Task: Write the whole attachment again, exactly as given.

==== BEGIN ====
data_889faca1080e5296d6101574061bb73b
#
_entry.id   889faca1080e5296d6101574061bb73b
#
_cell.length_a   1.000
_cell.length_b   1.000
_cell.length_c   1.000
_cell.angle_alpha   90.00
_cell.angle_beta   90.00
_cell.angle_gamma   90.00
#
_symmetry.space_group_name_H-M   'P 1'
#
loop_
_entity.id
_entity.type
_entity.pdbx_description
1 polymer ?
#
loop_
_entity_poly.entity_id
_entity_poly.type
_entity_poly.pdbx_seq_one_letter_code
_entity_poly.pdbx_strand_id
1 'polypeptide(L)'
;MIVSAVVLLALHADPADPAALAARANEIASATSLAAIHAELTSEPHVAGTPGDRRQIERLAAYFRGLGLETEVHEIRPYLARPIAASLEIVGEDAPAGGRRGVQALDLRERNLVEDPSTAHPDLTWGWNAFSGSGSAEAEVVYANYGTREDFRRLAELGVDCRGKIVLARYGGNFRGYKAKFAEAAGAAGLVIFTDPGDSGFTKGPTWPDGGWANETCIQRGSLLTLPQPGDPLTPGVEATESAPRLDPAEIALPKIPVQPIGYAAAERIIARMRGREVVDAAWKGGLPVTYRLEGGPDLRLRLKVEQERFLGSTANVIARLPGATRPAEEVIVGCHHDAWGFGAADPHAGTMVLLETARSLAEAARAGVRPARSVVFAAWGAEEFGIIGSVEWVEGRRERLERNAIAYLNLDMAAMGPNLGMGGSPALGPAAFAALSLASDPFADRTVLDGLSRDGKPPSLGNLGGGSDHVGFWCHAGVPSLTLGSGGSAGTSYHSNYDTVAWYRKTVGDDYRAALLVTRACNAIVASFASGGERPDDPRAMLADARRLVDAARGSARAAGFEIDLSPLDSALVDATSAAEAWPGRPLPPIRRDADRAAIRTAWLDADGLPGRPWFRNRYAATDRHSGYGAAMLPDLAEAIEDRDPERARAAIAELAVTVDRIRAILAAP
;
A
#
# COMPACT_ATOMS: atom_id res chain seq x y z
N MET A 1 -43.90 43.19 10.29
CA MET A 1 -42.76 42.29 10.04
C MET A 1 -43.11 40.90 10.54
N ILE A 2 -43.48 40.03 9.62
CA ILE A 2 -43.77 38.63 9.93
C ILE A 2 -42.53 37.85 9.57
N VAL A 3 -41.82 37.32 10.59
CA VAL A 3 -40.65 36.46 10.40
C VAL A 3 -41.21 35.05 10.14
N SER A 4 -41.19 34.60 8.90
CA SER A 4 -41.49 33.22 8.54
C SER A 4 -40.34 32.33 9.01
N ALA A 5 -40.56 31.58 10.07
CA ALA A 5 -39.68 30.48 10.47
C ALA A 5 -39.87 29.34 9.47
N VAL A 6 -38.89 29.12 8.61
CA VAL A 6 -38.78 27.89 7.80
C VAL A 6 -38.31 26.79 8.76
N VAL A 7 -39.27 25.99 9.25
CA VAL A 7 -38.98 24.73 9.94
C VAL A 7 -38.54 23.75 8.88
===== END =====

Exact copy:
data_889faca1080e5296d6101574061bb73b
#
_entry.id   889faca1080e5296d6101574061bb73b
#
_cell.length_a   1.000
_cell.length_b   1.000
_cell.length_c   1.000
_cell.angle_alpha   90.00
_cell.angle_beta   90.00
_cell.angle_gamma   90.00
#
_symmetry.space_group_name_H-M   'P 1'
#
loop_
_entity.id
_entity.type
_entity.pdbx_description
1 polymer ?
#
loop_
_entity_poly.entity_id
_entity_poly.type
_entity_poly.pdbx_seq_one_letter_code
_entity_poly.pdbx_strand_id
1 'polypeptide(L)'
;MIVSAVVLLALHADPADPAALAARANEIASATSLAAIHAELTSEPHVAGTPGDRRQIERLAAYFRGLGLETEVHEIRPYLARPIAASLEIVGEDAPAGGRRGVQALDLRERNLVEDPSTAHPDLTWGWNAFSGSGSAEAEVVYANYGTREDFRRLAELGVDCRGKIVLARYGGNFRGYKAKFAEAAGAAGLVIFTDPGDSGFTKGPTWPDGGWANETCIQRGSLLTLPQPGDPLTPGVEATESAPRLDPAEIALPKIPVQPIGYAAAERIIARMRGREVVDAAWKGGLPVTYRLEGGPDLRLRLKVEQERFLGSTANVIARLPGATRPAEEVIVGCHHDAWGFGAADPHAGTMVLLETARSLAEAARAGVRPARSVVFAAWGAEEFGIIGSVEWVEGRRERLERNAIAYLNLDMAAMGPNLGMGGSPALGPAAFAALSLASDPFADRTVLDGLSRDGKPPSLGNLGGGSDHVGFWCHAGVPSLTLGSGGSAGTSYHSNYDTVAWYRKTVGDDYRAALLVTRACNAIVASFASGGERPDDPRAMLADARRLVDAARGSARAAGFEIDLSPLDSALVDATSAAEAWPGRPLPPIRRDADRAAIRTAWLDADGLPGRPWFRNRYAATDRHSGYGAAMLPDLAEAIEDRDPERARAAIAELAVTVDRIRAILAAP
;
A
#
# COMPACT_ATOMS: atom_id res chain seq x y z
N MET A 1 -43.90 43.19 10.29
CA MET A 1 -42.76 42.29 10.04
C MET A 1 -43.11 40.90 10.54
N ILE A 2 -43.48 40.03 9.62
CA ILE A 2 -43.77 38.63 9.93
C ILE A 2 -42.53 37.85 9.57
N VAL A 3 -41.82 37.32 10.59
CA VAL A 3 -40.65 36.46 10.40
C VAL A 3 -41.21 35.05 10.14
N SER A 4 -41.19 34.60 8.90
CA SER A 4 -41.49 33.22 8.54
C SER A 4 -40.34 32.33 9.01
N ALA A 5 -40.56 31.58 10.07
CA ALA A 5 -39.68 30.48 10.47
C ALA A 5 -39.87 29.34 9.47
N VAL A 6 -38.89 29.12 8.61
CA VAL A 6 -38.78 27.89 7.80
C VAL A 6 -38.31 26.79 8.76
N VAL A 7 -39.27 25.99 9.25
CA VAL A 7 -38.98 24.73 9.94
C VAL A 7 -38.54 23.75 8.88